Mkhwebane’s woes deepen as she fields blows on two fronts
THE SA Reserve Bank (Sarb) yesterday moved to deepen Public Protector Busisiwe Mkhwebane’s woes, hitting her on two fronts.
Governor Lesetja Kganyago told Parliament that Sarb knew as early as December that Mkhwebane would handle the investigation into billions of rand Absa received from the apartheid-era government as a bailout “badly”.
This was while a senior counsel representing the bank at the high court in Pretoria had a field day, punching holes into Mkhwebane’s recommendations into the matter, saying she jumped the gun.
In Parliament yesterday, Kganyago told the standing committee on finance that the Sarb remained an independent institution.
He said the application by Speaker Baleka Mbete to defend the independence of the central bank had emboldened them and was very important to its mandate.
The Sarb’s mandate was to protect the value of the currency and ensure financial stability, Kganyago said.
He told MPs that they had started preparing the papers for the high court months before Mkhwebane released her report in June that the mandate of the bank be changed.
This was after they got wind of this in the media.
“We suspected in December when the first draft report was leaked that this matter will be handled badly.
“We felt we were under attack, that we had to defend this institution,” he said.
Kganyago said investors and central bank governors across the world continued to be jittery about South Africa’s policy uncertainty.
In the high court, Mkhwebane’s recommendations came under fire from the Reserve Bank senior counsel advocate David Unterhalter, who said she had overstepped her mark in the report.
Mkhwebane, in her June 19 report on Bankorp’s apartheid bailout amounting to billions of rand, had recommended that the mandate of the Reserve Bank to target inflation at 3%-6% must be changed and rather focus it on “socio-economic well-being of citizens”.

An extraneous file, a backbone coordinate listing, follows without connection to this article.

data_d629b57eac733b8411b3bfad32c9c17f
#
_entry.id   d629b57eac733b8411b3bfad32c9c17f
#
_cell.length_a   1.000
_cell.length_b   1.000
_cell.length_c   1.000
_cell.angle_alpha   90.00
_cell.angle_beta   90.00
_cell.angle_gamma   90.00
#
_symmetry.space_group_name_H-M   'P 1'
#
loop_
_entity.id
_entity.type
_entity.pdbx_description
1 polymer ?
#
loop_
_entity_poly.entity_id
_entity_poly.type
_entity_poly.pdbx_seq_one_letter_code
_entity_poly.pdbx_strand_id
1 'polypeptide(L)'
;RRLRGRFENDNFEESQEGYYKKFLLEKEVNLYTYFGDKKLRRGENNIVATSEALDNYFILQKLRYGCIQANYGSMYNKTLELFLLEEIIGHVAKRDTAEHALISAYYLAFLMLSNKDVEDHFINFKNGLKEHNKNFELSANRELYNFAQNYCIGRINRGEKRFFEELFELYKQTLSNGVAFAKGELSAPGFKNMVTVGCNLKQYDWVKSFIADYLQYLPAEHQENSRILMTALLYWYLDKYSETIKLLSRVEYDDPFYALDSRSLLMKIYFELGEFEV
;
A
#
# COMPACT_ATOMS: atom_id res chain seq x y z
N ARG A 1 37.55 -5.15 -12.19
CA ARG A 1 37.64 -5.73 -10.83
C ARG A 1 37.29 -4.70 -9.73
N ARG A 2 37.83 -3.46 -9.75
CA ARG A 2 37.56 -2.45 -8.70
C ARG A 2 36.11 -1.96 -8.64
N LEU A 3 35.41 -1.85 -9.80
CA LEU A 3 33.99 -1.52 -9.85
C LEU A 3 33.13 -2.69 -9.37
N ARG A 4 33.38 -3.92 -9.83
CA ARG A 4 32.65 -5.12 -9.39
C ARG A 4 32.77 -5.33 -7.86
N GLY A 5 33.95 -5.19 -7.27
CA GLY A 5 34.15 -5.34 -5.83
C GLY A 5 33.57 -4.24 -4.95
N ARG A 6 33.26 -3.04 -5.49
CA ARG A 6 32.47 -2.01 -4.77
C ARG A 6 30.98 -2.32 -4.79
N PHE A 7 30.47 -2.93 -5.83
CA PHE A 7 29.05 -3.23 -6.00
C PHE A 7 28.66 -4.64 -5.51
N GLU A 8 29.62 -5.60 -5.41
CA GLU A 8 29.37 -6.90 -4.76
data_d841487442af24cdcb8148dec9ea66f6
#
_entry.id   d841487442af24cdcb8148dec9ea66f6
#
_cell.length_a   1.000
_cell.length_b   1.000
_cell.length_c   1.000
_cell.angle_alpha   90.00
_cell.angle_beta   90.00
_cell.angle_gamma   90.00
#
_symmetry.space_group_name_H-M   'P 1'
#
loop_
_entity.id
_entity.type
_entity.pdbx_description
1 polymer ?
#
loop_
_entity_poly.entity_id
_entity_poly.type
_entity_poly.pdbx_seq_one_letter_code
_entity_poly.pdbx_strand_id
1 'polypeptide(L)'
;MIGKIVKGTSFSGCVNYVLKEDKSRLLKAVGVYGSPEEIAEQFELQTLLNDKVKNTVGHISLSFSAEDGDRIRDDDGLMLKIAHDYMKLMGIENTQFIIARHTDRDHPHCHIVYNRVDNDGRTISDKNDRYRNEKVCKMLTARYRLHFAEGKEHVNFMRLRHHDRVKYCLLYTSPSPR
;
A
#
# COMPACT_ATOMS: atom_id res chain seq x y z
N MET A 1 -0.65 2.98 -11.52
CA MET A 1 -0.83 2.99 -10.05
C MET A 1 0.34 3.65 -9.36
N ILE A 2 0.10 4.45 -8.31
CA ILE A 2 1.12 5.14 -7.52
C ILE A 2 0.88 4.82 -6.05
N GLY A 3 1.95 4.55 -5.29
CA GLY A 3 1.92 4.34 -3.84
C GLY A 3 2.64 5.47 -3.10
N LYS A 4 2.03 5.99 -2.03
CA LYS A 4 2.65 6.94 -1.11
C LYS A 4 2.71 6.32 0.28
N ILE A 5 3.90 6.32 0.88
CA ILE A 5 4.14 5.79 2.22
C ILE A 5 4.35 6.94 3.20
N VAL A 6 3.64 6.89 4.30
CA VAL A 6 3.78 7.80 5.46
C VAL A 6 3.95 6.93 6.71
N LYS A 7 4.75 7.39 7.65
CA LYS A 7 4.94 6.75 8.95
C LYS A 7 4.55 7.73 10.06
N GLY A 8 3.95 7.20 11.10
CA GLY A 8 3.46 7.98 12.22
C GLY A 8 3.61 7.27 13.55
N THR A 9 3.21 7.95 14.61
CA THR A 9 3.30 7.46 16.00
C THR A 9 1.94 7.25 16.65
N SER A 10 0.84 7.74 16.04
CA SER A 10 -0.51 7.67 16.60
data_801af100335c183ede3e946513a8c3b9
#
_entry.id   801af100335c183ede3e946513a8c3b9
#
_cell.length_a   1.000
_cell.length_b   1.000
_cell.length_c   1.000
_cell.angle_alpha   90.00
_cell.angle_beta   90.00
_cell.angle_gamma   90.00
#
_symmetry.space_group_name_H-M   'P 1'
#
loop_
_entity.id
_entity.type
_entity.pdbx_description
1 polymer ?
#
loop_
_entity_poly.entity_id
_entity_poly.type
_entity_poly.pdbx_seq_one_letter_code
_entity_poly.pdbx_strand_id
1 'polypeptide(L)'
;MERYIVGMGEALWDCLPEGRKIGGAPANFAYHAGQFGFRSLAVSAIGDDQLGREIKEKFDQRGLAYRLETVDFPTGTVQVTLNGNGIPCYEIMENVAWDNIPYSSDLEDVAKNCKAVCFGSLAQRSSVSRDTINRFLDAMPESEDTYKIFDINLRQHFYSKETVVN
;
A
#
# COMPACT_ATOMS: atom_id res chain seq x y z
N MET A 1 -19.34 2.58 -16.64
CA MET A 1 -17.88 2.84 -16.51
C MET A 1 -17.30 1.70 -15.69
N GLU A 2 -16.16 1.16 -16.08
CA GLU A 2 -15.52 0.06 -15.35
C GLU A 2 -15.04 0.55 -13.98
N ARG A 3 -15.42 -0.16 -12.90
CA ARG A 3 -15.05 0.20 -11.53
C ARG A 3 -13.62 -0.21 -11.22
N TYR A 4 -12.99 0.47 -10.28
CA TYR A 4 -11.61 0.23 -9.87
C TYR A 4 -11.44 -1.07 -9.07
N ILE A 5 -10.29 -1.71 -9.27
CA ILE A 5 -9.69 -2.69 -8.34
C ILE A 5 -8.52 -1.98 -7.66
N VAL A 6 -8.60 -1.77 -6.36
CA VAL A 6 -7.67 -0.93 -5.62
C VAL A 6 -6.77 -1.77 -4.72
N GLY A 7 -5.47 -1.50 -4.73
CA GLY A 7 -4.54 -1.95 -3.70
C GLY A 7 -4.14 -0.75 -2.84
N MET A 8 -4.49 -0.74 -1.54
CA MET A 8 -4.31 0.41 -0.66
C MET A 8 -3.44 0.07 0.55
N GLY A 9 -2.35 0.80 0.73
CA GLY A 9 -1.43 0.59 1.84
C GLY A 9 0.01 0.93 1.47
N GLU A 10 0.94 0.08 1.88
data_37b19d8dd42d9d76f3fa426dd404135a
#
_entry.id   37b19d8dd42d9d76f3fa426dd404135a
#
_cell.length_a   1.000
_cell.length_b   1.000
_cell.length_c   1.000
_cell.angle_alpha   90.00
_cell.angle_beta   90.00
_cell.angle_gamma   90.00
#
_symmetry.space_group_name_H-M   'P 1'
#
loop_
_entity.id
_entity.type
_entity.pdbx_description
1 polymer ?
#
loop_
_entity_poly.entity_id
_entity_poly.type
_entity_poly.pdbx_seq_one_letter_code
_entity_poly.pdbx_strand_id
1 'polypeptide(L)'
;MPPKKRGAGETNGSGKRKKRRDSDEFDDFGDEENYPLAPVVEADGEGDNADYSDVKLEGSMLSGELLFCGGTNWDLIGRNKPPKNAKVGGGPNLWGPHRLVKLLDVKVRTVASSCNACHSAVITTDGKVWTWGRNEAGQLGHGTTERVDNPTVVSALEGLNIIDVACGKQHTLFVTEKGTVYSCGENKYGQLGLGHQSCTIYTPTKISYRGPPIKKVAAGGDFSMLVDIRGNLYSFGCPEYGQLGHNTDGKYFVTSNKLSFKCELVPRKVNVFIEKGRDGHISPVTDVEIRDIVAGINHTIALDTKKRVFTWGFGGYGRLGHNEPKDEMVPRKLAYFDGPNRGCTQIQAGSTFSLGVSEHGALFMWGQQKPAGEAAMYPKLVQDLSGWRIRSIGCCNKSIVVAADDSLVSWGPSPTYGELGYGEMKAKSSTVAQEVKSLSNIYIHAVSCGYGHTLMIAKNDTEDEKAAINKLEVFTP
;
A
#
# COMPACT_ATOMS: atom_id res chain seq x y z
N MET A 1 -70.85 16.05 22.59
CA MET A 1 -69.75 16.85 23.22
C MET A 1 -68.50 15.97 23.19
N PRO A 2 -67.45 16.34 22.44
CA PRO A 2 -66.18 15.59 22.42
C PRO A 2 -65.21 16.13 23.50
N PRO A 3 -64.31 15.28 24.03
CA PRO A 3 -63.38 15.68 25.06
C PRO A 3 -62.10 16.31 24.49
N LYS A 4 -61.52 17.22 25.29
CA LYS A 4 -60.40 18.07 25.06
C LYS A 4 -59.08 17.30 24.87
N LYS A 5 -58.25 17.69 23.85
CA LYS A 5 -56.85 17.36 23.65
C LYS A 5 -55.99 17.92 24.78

Unterhalter argued that the recommendation had a negative effect on the economy as the rand immediately took a knock amid fears that the National Treasury’s decisions could become more politically inclined.
There were also threats that the country’s economy could be further downgraded.
While Unterhalter acknowledged that Mkhwebane’s powers were “important”, he also noted that they were always subject to the constitution.
The public protector’s remedial actions are legally binding, but she has said she would not oppose Sarb’s application, which Unterhalter said was urgent.
Judge John Murphy reserved judgment.
He would hand it down on or before August 18.
Sarb deputy governor Kuben Naidoo said they were continuing to fight illicit financial flows.
He said their blood boiled each time they heard about these stories.
The Guptas have been accused of illegally shipping funds out of the country.
MPs said the billions being reported to be shifted to Dubai must be probed.
EFF’s Floyd Shivambu said Sarb must work with the National Prosecuting Authority, SAPS and the Financial Intelligence Centre on the matter.
When contacted for comment last night, Mkhwebane’s spokesperson, Cleopatra Mosana, said they would await the outcome of the judgment.
‘JUMPED THE GUN’: Public Protector Busisiwe Mkhwebane